tv With All Due Respect Bloomberg July 6, 2016 8:00pm-9:01pm EDT
mark: i am mark halperin. john: and i am john heilemann. but with all due respect to hillary, james comey had better material. mrs. clinton: his campaign is, selloff america's assets. we sell the statue of liberty? he wants to make america great again, maybe he should start by actually making things in america again. [crickets] mrs. clinton: we need to write a new chapter for america, but it should not be chapter 11. ♪
john: spontaneous humor abounding in atlantic city. welcome to another day of campaign combat in the presidential race. this afternoon, hillary clinton staged a rally beneath the faded sign of trump plaza, one of hit donald trump's shuttered casinos in atlantic city, where she laid out a case against his business record. later tonight, donald trump has a campaign. we will talk about both of those events throughout the show. first, a lot of focus has turned to the republican nominee's response to the fbi's response yesterday over not recommending action against hillary clinton. and director james comey's takedown of clinton's probity regarding practices. both put out videos featuring comey, and the quickest action to come out of congress in many years. comey is called to the committee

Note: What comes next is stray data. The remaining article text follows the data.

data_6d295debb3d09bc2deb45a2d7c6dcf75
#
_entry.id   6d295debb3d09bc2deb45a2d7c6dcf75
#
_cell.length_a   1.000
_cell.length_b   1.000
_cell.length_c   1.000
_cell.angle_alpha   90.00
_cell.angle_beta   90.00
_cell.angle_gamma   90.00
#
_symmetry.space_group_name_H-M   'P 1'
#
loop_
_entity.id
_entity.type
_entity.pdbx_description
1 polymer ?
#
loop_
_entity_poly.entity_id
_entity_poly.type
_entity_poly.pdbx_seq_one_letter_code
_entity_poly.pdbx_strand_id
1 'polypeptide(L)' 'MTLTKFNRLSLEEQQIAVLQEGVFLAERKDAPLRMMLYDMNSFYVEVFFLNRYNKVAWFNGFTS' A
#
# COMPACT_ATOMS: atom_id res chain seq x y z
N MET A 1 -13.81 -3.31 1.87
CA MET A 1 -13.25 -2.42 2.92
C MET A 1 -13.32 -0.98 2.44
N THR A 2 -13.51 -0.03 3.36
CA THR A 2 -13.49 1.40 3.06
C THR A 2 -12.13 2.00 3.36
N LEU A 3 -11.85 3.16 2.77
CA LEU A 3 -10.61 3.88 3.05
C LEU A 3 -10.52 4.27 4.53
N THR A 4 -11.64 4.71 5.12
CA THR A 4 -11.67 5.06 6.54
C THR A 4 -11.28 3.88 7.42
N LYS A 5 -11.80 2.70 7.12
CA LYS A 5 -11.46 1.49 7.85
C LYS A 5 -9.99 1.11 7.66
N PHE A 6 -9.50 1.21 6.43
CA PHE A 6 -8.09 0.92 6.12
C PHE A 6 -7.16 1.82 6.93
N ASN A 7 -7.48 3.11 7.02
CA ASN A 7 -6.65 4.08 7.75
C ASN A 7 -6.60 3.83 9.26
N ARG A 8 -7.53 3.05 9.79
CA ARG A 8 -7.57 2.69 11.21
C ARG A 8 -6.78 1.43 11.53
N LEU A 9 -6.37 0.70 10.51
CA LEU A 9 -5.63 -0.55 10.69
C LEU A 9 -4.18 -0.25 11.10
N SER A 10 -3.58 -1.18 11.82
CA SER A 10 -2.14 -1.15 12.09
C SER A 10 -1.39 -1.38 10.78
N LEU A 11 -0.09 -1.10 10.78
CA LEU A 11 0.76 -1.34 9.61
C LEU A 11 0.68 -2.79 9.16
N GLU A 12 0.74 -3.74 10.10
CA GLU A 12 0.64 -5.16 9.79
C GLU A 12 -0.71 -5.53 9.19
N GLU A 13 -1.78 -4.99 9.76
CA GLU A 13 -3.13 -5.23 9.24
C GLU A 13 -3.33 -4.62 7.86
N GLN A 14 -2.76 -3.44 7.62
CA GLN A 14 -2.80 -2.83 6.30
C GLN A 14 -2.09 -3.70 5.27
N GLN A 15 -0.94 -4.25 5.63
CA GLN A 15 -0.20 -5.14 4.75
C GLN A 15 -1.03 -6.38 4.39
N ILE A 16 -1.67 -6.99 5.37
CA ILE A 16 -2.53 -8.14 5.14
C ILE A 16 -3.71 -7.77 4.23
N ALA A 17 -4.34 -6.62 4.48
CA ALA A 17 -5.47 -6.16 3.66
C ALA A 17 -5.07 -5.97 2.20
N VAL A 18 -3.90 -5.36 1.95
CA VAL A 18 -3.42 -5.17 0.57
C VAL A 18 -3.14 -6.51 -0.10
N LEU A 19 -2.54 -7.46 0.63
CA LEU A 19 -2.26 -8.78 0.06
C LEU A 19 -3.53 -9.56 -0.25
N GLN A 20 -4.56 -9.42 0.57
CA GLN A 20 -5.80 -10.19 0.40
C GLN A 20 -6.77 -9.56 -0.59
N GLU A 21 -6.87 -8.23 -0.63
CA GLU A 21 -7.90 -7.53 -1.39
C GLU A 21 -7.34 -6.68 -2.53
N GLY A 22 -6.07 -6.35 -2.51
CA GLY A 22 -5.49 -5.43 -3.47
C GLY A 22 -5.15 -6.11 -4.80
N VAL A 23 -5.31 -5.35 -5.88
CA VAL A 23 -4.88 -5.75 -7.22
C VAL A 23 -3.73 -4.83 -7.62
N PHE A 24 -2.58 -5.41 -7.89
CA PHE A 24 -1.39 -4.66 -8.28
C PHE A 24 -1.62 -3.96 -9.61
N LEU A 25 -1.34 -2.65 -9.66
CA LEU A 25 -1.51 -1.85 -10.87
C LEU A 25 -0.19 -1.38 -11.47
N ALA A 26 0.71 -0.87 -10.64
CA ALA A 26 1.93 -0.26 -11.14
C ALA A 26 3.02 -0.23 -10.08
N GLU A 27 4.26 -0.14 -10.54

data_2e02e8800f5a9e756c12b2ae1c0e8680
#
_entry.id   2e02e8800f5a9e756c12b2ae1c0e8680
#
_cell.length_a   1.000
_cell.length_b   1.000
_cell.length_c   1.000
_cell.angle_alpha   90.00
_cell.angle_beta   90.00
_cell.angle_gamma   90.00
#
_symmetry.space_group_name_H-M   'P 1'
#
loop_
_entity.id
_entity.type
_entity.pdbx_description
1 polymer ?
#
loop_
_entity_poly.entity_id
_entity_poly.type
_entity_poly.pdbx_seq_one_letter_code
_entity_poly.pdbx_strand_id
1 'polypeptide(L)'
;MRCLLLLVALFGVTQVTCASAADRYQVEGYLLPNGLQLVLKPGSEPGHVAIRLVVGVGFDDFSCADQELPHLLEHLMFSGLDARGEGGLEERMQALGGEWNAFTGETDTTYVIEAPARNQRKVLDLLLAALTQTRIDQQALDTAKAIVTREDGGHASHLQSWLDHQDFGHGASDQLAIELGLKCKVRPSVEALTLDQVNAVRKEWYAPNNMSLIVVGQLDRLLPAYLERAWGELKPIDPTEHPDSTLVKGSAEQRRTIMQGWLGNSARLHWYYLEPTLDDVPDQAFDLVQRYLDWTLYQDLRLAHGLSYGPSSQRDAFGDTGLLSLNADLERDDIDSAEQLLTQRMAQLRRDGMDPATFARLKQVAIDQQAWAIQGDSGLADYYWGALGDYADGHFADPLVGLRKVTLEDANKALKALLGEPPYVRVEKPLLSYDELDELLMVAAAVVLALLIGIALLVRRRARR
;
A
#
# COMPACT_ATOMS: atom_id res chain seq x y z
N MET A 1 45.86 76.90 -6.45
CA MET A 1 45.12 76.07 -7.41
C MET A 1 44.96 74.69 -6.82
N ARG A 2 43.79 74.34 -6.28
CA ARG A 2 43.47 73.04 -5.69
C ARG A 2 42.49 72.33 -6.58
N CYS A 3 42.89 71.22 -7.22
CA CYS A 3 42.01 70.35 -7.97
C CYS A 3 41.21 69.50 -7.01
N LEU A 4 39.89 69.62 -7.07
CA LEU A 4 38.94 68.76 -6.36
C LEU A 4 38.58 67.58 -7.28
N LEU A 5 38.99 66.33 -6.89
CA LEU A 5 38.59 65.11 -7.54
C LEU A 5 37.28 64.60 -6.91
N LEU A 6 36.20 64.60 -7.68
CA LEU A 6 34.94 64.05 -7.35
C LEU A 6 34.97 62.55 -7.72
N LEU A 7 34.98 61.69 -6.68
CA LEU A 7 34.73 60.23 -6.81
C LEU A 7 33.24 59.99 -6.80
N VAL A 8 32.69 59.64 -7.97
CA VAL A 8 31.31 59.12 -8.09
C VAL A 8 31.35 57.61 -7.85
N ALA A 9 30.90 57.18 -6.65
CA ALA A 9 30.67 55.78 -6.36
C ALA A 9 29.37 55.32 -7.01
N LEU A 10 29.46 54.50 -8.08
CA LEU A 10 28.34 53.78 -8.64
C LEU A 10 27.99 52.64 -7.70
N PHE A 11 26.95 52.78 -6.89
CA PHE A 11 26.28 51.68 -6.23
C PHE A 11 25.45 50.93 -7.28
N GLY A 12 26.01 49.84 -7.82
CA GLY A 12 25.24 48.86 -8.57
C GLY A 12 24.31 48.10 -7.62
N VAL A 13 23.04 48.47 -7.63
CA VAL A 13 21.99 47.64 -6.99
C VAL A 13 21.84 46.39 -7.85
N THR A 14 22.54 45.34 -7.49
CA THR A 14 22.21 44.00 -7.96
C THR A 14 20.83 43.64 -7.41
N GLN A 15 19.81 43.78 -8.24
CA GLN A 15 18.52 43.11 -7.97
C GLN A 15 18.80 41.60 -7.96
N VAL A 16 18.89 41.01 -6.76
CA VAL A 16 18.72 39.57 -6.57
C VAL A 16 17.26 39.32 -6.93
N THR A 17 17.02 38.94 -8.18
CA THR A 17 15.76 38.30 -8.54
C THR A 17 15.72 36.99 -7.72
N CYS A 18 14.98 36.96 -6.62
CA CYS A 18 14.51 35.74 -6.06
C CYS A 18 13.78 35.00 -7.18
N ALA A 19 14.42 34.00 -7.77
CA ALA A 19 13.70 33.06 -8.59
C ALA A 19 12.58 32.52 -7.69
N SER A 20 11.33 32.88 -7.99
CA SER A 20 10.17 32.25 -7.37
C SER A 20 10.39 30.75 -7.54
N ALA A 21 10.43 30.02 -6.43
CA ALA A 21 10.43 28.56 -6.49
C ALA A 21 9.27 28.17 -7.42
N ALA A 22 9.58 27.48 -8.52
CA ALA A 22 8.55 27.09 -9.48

tomorrow. and then loretta lynch will do the same. today, house speaker paul ryan went so far as to say that clinton should be banned from the national security briefing that presidential nominees traditionally receive when they become their party's standardbearers. >> i was on a ticket in 2012. after the convention, you get the full, declassified information as part of your transition. as part of being a nominee. i think it should deny hillary clinton access to classified information during this campaign, given how she is -- has so recklessly handle classified information. we have seen nothing but